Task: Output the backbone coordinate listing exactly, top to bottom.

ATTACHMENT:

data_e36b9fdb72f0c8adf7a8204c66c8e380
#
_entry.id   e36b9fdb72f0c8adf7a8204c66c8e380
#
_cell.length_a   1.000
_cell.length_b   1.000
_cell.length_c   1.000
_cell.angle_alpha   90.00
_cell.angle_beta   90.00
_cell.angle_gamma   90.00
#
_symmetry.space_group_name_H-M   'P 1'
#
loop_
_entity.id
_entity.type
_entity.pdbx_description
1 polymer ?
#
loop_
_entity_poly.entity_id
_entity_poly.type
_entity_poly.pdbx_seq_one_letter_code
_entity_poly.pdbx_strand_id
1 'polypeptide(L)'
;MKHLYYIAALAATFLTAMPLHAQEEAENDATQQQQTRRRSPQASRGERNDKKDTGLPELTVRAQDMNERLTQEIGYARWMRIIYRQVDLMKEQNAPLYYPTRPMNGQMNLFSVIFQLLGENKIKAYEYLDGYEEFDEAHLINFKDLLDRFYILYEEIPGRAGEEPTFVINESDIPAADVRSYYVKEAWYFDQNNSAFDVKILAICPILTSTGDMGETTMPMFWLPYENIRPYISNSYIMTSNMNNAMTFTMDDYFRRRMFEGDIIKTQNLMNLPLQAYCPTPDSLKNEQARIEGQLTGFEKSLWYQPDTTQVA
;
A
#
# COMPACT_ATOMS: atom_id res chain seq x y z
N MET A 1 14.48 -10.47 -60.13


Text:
data_e36b9fdb72f0c8adf7a8204c66c8e380
#
_entry.id   e36b9fdb72f0c8adf7a8204c66c8e380
#
_cell.length_a   1.000
_cell.length_b   1.000
_cell.length_c   1.000
_cell.angle_alpha   90.00
_cell.angle_beta   90.00
_cell.angle_gamma   90.00
#
_symmetry.space_group_name_H-M   'P 1'
#
loop_
_entity.id
_entity.type
_entity.pdbx_description
1 polymer ?
#
loop_
_entity_poly.entity_id
_entity_poly.type
_entity_poly.pdbx_seq_one_letter_code
_entity_poly.pdbx_strand_id
1 'polypeptide(L)'
;MKHLYYIAALAATFLTAMPLHAQEEAENDATQQQQTRRRSPQASRGERNDKKDTGLPELTVRAQDMNERLTQEIGYARWMRIIYRQVDLMKEQNAPLYYPTRPMNGQMNLFSVIFQLLGENKIKAYEYLDGYEEFDEAHLINFKDLLDRFYILYEEIPGRAGEEPTFVINESDIPAADVRSYYVKEAWYFDQNNSAFDVKILAICPILTSTGDMGETTMPMFWLPYENIRPYISNSYIMTSNMNNAMTFTMDDYFRRRMFEGDIIKTQNLMNLPLQAYCPTPDSLKNEQARIEGQLTGFEKSLWYQPDTTQVA
;
A
#
# COMPACT_ATOMS: atom_id res chain seq x y z
N MET A 1 14.48 -10.47 -60.13